Tampering With 1934 Temperatures Was Even Worse Than I Thought!
By Paul Homewood
I reported a few days ago how the original CONUS temperatures, as recorded State by State in 1934, were 1.23F higher than NCDC now show. The original figure of 55.37F has since been adjusted down to 54.14F. As a result, 2012, at 55.34F, is officially the hottest year on record for the CONUS.
However, reader Daryl spotted that I had overstated the size of Maine. The result is that I had underestimated the original 1934 temperature by 0.16F, thus making NOAA’s adjustment even greater, at 1.38F.
First though, a quick explanation.
The Climatological Data Reports for the New England States are published as a joint “New England” report. Consequently, I had entered all the data for New England in my spreadsheet under one line, labelled as Maine. (NE would have been confused with Nebraska!). The area of New England is 66609 sq miles, so this was also entered.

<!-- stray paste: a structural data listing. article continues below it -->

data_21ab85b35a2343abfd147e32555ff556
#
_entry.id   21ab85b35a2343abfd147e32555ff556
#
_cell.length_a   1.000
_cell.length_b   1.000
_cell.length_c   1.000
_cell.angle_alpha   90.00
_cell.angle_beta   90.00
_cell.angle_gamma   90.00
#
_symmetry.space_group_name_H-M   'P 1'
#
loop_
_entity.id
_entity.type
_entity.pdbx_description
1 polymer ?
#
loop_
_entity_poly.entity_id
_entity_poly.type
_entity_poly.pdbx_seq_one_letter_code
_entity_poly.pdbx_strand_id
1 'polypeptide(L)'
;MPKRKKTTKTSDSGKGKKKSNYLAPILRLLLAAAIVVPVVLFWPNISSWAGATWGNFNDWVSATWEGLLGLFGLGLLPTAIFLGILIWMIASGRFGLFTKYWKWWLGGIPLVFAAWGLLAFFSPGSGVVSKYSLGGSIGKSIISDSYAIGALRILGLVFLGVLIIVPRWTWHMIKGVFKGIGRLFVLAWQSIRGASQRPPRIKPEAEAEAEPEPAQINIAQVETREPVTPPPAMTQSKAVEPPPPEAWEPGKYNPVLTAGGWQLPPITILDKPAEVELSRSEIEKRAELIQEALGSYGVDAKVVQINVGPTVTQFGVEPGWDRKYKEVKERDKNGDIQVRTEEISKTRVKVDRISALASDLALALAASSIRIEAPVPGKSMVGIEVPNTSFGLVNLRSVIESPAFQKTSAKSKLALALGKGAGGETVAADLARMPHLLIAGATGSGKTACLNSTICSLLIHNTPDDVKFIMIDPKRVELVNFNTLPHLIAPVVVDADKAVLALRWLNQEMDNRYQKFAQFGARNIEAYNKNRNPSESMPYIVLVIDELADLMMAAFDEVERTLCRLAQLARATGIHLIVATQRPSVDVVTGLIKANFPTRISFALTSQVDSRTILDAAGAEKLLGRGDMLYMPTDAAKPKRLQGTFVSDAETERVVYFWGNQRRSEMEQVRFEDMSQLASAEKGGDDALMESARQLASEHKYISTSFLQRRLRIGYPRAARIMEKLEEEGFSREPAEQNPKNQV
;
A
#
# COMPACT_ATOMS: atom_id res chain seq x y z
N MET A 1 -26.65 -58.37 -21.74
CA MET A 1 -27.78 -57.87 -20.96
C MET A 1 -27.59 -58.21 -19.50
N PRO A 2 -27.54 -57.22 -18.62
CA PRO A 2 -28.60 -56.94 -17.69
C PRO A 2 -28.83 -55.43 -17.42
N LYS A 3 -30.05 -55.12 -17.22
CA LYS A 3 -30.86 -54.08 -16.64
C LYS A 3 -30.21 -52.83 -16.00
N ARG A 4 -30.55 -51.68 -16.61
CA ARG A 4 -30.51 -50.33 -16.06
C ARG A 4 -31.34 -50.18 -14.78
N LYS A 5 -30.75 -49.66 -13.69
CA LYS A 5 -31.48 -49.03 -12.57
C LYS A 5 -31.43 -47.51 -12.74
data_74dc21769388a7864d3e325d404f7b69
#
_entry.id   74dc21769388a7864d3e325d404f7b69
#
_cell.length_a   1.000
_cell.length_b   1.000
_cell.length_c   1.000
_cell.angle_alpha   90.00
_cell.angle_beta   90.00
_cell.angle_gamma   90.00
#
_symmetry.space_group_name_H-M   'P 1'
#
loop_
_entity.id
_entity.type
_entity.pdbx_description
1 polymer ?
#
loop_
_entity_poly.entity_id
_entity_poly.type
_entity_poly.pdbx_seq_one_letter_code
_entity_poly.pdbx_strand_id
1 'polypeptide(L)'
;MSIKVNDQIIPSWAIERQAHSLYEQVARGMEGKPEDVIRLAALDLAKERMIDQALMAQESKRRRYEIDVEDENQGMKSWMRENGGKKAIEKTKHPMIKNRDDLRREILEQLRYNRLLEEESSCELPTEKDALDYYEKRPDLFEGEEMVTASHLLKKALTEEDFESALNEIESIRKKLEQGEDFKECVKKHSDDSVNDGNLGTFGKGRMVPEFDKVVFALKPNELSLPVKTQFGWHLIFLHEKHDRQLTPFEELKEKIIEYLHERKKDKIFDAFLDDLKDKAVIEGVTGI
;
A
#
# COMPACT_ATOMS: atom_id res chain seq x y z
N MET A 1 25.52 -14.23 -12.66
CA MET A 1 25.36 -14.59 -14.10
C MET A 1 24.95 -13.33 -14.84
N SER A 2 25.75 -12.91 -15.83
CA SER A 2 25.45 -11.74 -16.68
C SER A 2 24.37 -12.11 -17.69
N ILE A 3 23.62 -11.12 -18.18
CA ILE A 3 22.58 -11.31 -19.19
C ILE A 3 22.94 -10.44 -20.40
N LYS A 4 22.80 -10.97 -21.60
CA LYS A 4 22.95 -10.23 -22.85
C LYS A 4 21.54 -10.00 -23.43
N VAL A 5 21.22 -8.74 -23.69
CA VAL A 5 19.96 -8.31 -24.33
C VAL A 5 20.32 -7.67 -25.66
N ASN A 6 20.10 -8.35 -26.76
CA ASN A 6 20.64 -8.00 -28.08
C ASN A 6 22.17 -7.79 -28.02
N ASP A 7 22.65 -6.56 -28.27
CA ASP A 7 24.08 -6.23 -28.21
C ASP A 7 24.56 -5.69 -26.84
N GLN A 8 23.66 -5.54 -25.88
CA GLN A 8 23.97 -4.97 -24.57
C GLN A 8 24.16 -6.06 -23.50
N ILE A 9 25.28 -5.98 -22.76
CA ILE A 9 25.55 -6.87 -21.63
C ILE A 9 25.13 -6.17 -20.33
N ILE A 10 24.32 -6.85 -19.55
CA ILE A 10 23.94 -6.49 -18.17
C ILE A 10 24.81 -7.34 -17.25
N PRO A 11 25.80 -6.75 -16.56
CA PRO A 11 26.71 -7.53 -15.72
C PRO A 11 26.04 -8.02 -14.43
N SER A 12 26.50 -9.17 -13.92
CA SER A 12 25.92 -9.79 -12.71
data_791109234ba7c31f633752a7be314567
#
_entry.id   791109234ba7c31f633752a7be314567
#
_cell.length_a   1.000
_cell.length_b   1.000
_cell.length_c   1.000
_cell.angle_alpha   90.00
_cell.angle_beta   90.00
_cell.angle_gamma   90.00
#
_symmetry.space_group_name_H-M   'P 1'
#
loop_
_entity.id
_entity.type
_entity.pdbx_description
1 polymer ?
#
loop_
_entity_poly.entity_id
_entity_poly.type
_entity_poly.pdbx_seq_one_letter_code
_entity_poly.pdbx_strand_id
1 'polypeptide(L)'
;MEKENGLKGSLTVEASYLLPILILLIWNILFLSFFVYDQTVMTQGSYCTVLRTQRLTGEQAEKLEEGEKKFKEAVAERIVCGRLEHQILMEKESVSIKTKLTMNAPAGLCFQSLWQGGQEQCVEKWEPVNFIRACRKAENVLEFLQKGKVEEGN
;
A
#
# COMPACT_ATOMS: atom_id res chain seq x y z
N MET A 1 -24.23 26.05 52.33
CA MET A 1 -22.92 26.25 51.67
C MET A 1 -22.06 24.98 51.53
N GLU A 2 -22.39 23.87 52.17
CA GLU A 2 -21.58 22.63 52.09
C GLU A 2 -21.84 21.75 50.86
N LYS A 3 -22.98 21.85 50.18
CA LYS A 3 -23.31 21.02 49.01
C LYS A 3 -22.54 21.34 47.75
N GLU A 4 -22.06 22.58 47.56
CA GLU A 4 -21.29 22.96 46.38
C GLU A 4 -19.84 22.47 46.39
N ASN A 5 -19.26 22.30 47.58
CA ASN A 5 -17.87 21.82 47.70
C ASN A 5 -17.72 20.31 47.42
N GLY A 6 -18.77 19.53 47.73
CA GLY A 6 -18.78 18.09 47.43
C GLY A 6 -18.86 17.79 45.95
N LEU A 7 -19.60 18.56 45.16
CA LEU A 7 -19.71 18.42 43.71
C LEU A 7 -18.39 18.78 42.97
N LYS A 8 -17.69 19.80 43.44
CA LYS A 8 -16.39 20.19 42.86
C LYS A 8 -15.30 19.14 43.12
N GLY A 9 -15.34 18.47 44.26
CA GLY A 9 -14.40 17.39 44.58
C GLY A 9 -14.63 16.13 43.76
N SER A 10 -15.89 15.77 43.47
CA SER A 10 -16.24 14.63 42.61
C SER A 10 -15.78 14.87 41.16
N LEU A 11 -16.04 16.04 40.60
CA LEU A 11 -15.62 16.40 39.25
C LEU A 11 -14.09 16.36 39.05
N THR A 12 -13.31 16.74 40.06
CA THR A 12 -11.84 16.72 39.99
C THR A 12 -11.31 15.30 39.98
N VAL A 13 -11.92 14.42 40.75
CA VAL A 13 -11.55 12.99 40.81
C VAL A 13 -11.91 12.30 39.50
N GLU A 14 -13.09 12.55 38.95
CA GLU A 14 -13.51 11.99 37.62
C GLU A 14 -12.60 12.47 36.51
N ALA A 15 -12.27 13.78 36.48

Subsequently. I discovered that the temperature data for the individual States was shown anyway, so I reverted to figures for each State. But then I forgot to alter the area from 66609, to the actual Maine area, which is 33215 sq miles.
Anyway, grovelling over! The revised figures are in the Appendix below. In simple terms though, because Maine is one of the coldest States, overstating the area has led to the national number that I calculated being too low. So it now appears that NOAA have adjusted the 1934 temperatures down by even more than I had thought, reducing them by 1.38F.
|MEAN TEMP||AREA||WEIGHTED TEMP|